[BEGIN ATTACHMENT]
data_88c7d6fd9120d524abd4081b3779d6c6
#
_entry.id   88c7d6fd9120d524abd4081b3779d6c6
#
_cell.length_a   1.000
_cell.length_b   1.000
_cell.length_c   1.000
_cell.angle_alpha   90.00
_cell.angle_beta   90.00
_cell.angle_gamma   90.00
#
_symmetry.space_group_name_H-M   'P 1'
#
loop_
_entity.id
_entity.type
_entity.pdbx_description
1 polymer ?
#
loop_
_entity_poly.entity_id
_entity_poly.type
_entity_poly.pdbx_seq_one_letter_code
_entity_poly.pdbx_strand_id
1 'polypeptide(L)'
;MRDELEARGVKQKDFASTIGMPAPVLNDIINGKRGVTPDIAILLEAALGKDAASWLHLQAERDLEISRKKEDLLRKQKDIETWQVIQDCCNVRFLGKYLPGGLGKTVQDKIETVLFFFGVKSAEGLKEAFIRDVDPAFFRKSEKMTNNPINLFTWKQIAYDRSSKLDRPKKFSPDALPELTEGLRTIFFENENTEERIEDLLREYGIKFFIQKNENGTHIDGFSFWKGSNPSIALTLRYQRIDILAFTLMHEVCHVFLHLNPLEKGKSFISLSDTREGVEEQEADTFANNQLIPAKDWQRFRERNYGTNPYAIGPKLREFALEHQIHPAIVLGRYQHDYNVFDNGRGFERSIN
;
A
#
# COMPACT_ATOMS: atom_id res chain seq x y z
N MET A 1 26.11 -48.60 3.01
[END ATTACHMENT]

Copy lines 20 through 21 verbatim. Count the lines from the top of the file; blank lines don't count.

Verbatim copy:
loop_
_entity_poly.entity_id